J. L. BELL is a Massachusetts writer who specializes in (among other things) the start of the American Revolution in and around Boston. He is particularly interested in the experiences of children in 1765-75. He has published scholarly papers and popular articles for both children and adults. He was consultant for an episode of History Detectives, and contributed to a display at Minute Man National Historic Park.

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Friday, February 27, 2009

New Hampshire State Liquor Stores

During the Revolutionary War, the biggest root of domestic conflicts was probably high prices for the necessities of life. American society hadn’t embraced the market system fully, so both people and governmental authorities objected when merchants raised their prices or kept goods off the market, waiting for demand to rise further.

On 27 Feb 1777, the New Hampshire Committee of Safety issued the following order to the sheriff of Rockingham County:

Whereas George Gains of Portsmouth, Esqr. (who was employed by this Committee to procure Rum for the American Army) has inform’d the Committee That Robert Parker, Thomas Martin, Neal McIntire, Mark Hunking Wentworth, Jonathan Warner, Benjamin Austin, George King, Nathaniel Folsom, George Turner, Jacob Treadwell, Ammi Ruhamah Cutter, Robert Furnass, John Hart, Tertius, Daniel & Samuel Sherburne, merchants, each of them, have West India Rum in their possession more than sufficient for their own use and consumption, which they refuse to sell him for the use of said American Army at a Reasonable rate:

Therefore you are hereby required in the name of the Government & the people of the State of New Hampshire (taking with you sufficient assistance) to break open any stores, Warehouses, or other places, where such Rum may be deposited, belonging to the above named persons, or in their possession, and take from thence the following Quantities of Rum: viz. from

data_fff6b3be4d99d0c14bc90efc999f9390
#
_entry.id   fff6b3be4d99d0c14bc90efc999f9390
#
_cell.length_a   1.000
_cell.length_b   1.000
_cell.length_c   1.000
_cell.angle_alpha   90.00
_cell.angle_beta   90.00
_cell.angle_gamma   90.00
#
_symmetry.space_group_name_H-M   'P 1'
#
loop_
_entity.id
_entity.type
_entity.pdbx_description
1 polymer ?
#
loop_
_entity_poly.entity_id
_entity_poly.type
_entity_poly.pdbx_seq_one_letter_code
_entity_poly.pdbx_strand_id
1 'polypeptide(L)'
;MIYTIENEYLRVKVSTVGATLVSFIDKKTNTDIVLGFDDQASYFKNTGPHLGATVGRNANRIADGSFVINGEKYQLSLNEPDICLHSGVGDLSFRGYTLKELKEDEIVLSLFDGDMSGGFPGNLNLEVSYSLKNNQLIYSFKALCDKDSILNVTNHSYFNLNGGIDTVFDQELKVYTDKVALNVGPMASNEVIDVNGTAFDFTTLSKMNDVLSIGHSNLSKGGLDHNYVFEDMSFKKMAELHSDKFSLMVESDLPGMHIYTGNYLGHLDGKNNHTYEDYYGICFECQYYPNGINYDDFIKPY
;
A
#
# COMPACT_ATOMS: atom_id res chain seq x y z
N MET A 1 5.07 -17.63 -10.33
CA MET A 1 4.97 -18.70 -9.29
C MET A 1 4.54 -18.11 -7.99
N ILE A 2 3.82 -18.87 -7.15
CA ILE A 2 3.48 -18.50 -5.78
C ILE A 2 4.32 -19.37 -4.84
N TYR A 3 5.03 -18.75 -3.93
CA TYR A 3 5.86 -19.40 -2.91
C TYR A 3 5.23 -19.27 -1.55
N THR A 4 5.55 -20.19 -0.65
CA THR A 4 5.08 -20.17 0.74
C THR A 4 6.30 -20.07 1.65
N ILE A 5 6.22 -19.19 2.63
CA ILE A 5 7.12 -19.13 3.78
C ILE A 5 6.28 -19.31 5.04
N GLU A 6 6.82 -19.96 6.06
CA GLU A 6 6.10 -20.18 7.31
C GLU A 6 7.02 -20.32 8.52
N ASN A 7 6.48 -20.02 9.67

• Robert Parker, four Hogsheads;
  • Thomas Martin, Three Hogsheads;
  • Neal Mclntire, one Hogshead;
  • Jonathan Warner, two Hogsheads;
  • Benjamin Austin, one Hogshead;
  • George King, two Hogsheads;
  • Nathaniel Folsom, three Hogsheads;
  • George Turner, three Hogsheads,
  • Jacob Treadwell, one Hogshead,
  • Ammi Ruhamah Cutter, one Hogshead,
  • Robert Furness, one Hogshead,
  • John Hart Tertius, one Hogshead,
  • Daniel and Saml. Sherburne, four Hogsheads
(if the same may be found as aforesaid) and deliver the same to the said George Gains. You are also to cause all Rum taken as aforesaid to be Gaged by a sworn Gager & make return hereof (as soon as may be) with your doings herein, to the Committee of Safety.
(I reformatted that text to make it easier to read on the internet. Here’s the original transcription.)

The sheriff carried out the order as best he could, collecting fifteen hogsheads. But he reported that eight of those men did not have “more rum than they wanted for their own use.”


Larry Cebula said...

I like the title! Coming of age in New England the liquor stores of New Hampshire were much on our young minds.

Bella said...

Of course they didn't have more rum than they could use for their own purposes. People can use a heck of a lot of rum!

Robert S. Paul said...

This may be a little before your period of expertise, but is the reason we have government-run liquor stores up here (and elsewhere in New England) because of the Puritan mindset?

It seems so weird to me that we have all this freedom here (compared to where I came from, California) but we have to get our booze from the g-men.

J. L. Bell said...

I don’t know the 20th-century history of New Hampshire, and since I’m from Massachusetts I’d probably be dismissed even if I did. That said, I believe the state liquor stores are all about paying for government while avoiding those things called “taxes”—and if some of the money comes from people who don’t even live in the state, all the better! Of course, those things appear to be what much of life in New Hampshire is about.